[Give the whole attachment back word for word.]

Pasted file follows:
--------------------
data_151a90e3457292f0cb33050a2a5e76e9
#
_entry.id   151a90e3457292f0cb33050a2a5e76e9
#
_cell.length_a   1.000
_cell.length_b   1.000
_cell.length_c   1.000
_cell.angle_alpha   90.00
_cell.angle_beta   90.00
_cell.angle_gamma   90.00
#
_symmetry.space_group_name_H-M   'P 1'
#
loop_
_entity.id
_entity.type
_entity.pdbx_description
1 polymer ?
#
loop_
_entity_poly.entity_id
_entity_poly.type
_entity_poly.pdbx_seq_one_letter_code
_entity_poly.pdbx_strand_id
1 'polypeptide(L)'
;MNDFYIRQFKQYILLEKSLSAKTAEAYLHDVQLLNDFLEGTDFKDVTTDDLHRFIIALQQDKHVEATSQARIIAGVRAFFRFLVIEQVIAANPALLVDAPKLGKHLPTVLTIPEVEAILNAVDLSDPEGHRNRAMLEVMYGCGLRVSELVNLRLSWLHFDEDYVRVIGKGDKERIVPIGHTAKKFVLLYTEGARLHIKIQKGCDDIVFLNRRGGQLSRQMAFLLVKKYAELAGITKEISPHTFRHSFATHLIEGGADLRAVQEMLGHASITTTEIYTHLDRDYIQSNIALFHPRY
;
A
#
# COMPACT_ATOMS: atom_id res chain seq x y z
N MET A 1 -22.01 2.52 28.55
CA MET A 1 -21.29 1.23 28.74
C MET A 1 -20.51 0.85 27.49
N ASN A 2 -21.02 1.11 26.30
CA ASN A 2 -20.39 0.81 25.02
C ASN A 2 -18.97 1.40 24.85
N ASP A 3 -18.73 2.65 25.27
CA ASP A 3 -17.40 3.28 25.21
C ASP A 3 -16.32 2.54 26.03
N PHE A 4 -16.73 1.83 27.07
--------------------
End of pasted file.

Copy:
data_151a90e3457292f0cb33050a2a5e76e9
#
_entry.id   151a90e3457292f0cb33050a2a5e76e9
#
_cell.length_a   1.000
_cell.length_b   1.000
_cell.length_c   1.000
_cell.angle_alpha   90.00
_cell.angle_beta   90.00
_cell.angle_gamma   90.00
#
_symmetry.space_group_name_H-M   'P 1'
#
loop_
_entity.id
_entity.type
_entity.pdbx_description
1 polymer ?
#
loop_
_entity_poly.entity_id
_entity_poly.type
_entity_poly.pdbx_seq_one_letter_code
_entity_poly.pdbx_strand_id
1 'polypeptide(L)'
;MNDFYIRQFKQYILLEKSLSAKTAEAYLHDVQLLNDFLEGTDFKDVTTDDLHRFIIALQQDKHVEATSQARIIAGVRAFFRFLVIEQVIAANPALLVDAPKLGKHLPTVLTIPEVEAILNAVDLSDPEGHRNRAMLEVMYGCGLRVSELVNLRLSWLHFDEDYVRVIGKGDKERIVPIGHTAKKFVLLYTEGARLHIKIQKGCDDIVFLNRRGGQLSRQMAFLLVKKYAELAGITKEISPHTFRHSFATHLIEGGADLRAVQEMLGHASITTTEIYTHLDRDYIQSNIALFHPRY
;
A
#
# COMPACT_ATOMS: atom_id res chain seq x y z
N MET A 1 -22.01 2.52 28.55
CA MET A 1 -21.29 1.23 28.74
C MET A 1 -20.51 0.85 27.49
N ASN A 2 -21.02 1.11 26.30
CA ASN A 2 -20.39 0.81 25.02
C ASN A 2 -18.97 1.40 24.85
N ASP A 3 -18.73 2.65 25.27
CA ASP A 3 -17.40 3.28 25.21
C ASP A 3 -16.32 2.54 26.03
N PHE A 4 -16.73 1.83 27.07